Celebrations are pervasive. At a personal level they include birthdays, funerals, weddings, get-togethers, award ceremonies, and parties organised for any number of reasons. At a community level they include faith-based services, public holidays, commemorations and community festivals. These are just a selection. I argue that there is a need to better understand what role celebrations can play to improve health and wellbeing and not just for individuals but for communities.
In this thesis I examine the experiences, context, processes and politics of celebrations and how they contribute to both personal and collective health and wellbeing. Of course, some celebrations make a more meaningful contribution than others. And it is the nature of that difference I seek to understand. The two leading research questions I address are:
• How do celebrations contribute to personal and collective health and wellbeing?
• What is ‘healthy’ celebration practice?
There are three sections in this thesis. In the first I describe and discuss the Australian context of celebration activities. I also explore definitions of celebrations. I consider celebrations to be an active process made up of both play and ritual. Celebrations seek to focus people’s attention, and intention, in a positive way. The resulting celebratory act(s) are a cultural expression of what a particular individual or community values. There are a diversity of celebration forms and practices - open, spontaneous, planned and formal. Each celebration is influenced by, and influences, the context in which it occurs. I will be focusing on celebrations occurring within a community context. A community may be a family, an organization, local community, shared interest group or a whole of society grouping.
In the second section of the thesis I analyse the relationship of celebrations to various dimensions of health and wellbeing. These dimensions include: social connectedness, identity, transitions and lifespan development, and community capacity. A major part of my fieldwork was undertaken in Victoria where I studied 20 community celebrations.
The community celebrations I examined in varying degrees, did positively contribute to personal and collective wellbeing. They did so because they included positive and personally meaningful activities. They explored identity. Celebrations played a role in supporting transitions leading to ongoing healthy development. They provided opportunities for learning; not just knowledge but allowed values to be explored and skills and resources to be gained. They brought people together to interact and fostered a sense of belonging. Celebrations that were health enhancing valued diversity but also explored what unites people. My research confirmed that celebrations can foster our connections; to ourselves, others, the earth, time and the spiritual. They can build relationships between individuals, groups and organizations. They can be spaces that allow for personal and collective healing.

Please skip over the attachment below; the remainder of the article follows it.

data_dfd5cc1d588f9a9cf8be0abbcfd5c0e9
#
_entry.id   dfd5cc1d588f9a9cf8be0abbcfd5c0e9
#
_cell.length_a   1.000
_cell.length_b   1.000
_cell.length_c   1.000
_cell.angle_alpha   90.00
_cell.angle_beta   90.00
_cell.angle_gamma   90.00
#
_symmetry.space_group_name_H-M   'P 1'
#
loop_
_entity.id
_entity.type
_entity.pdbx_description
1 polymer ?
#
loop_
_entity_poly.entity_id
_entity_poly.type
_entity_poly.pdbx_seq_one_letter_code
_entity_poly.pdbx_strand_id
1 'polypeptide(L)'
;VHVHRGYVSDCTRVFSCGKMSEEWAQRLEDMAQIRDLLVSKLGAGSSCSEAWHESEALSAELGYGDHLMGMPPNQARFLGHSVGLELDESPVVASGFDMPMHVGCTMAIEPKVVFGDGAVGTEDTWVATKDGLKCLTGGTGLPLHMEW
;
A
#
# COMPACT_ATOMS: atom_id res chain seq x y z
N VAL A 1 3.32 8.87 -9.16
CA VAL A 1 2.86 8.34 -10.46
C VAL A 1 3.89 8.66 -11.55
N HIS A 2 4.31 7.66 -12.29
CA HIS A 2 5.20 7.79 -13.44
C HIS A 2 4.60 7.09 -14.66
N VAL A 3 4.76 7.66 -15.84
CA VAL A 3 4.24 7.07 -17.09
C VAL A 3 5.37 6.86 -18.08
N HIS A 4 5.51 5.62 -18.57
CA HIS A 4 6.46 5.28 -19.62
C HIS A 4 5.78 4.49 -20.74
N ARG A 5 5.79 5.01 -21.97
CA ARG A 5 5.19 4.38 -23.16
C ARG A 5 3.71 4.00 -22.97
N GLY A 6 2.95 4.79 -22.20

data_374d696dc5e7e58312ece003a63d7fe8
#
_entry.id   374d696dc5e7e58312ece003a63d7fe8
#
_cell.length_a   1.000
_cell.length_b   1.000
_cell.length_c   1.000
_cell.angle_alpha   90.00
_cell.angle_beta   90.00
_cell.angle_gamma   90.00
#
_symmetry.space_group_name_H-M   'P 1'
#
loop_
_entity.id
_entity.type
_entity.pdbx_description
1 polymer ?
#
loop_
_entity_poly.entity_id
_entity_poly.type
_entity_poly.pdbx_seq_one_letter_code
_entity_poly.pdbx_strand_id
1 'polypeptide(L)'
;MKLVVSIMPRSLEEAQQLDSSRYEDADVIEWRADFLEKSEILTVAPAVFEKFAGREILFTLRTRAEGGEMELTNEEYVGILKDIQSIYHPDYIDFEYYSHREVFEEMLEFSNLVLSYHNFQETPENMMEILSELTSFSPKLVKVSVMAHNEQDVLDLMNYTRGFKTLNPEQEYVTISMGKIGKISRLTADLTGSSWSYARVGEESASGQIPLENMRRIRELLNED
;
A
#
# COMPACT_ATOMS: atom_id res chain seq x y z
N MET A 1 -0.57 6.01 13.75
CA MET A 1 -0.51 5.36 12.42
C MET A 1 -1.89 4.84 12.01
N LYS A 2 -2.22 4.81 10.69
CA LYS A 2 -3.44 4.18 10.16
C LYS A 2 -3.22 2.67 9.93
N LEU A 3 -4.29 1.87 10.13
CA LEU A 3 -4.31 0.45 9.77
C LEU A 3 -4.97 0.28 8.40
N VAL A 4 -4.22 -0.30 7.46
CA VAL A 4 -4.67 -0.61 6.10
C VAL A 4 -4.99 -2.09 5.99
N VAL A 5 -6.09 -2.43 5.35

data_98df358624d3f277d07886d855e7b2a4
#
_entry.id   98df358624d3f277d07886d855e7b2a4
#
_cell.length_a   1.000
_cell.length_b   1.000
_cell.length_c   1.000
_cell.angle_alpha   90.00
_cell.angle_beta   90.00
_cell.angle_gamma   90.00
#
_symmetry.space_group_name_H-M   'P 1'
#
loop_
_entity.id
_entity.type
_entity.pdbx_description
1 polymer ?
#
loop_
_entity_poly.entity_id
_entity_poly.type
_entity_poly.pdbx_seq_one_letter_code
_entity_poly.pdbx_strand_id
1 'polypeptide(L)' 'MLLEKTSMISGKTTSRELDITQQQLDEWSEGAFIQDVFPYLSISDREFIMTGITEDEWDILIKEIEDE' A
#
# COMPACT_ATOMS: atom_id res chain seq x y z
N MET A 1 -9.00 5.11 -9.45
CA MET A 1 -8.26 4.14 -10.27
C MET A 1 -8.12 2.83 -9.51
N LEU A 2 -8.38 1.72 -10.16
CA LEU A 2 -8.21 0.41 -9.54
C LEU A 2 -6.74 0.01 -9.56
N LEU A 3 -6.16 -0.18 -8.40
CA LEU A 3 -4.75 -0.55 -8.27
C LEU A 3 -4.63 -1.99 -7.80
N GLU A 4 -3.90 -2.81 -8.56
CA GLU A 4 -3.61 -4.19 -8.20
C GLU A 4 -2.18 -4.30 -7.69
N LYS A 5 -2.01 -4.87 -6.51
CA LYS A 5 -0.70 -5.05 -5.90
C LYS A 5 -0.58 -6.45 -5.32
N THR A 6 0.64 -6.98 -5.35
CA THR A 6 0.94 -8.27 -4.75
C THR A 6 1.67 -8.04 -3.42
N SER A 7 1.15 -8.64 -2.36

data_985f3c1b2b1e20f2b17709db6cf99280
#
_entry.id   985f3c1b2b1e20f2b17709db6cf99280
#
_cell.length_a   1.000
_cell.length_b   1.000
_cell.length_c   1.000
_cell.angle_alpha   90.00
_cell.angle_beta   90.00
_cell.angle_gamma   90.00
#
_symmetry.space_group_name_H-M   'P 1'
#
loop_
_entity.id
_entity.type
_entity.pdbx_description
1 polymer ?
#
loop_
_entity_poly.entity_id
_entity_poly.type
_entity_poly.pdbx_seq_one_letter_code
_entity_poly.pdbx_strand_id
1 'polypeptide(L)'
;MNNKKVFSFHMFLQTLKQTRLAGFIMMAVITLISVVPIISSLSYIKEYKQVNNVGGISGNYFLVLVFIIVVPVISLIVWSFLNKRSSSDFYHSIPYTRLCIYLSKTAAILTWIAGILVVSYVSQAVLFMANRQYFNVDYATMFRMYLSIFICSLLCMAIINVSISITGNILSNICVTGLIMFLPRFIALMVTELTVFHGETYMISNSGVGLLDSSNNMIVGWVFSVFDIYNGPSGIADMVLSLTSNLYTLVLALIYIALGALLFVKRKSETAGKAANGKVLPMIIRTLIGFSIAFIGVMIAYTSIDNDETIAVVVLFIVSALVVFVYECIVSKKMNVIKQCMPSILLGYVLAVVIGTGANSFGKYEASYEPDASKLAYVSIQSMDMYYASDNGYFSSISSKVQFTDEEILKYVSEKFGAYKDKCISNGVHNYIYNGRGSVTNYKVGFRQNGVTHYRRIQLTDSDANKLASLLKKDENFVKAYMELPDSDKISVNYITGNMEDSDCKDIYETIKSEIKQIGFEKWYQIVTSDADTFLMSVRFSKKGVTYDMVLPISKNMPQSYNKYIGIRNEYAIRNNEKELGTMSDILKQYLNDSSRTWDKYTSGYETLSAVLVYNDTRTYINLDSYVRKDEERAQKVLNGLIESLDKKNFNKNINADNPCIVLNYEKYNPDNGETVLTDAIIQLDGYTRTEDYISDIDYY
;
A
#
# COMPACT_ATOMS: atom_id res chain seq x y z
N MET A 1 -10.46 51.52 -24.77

But the degree to which these positive dimensions can be achieved depends on the nature or quality of the celebration practice. And it is the practice of planning and facilitating celebrations that is the focus of the third section of the thesis. Some celebration practices are health enhancing while others are not. Celebrations can be an opportunity to explore not just ourselves but our communities and how they oppress particular individuals and groups. Many contemporary celebrations do not feel authentic or resonate with people. They often remain at the surface and focus on passive forms of entertainment and the consumption of goods. Deeper engagement can be facilitated through more participatory and creative activities such as dance, playing music, story -making and -telling and ritual; particularly when engaged in with conscious intention.
Celebrations at the individual level can be a positive, affirming experience that is personally meaningful and enables people to move towards their potential. At a collective level they build relationships between the individual, groups and places. They highlight the interconnectedness between all things. And as such they are an integral part of community life.
I conclude by presenting an analytical framework to help understand the nature of celebration practice that is less or more likely to facilitate health and wellbeing. I try to adopt the viewpoint of a practitioner interested in the health and wellbeing of individuals and communities. I anticipate this knowledge will stimulate discussion particularly within the health and community sector about how celebration practice can be integrated into the work of health professionals and community workers.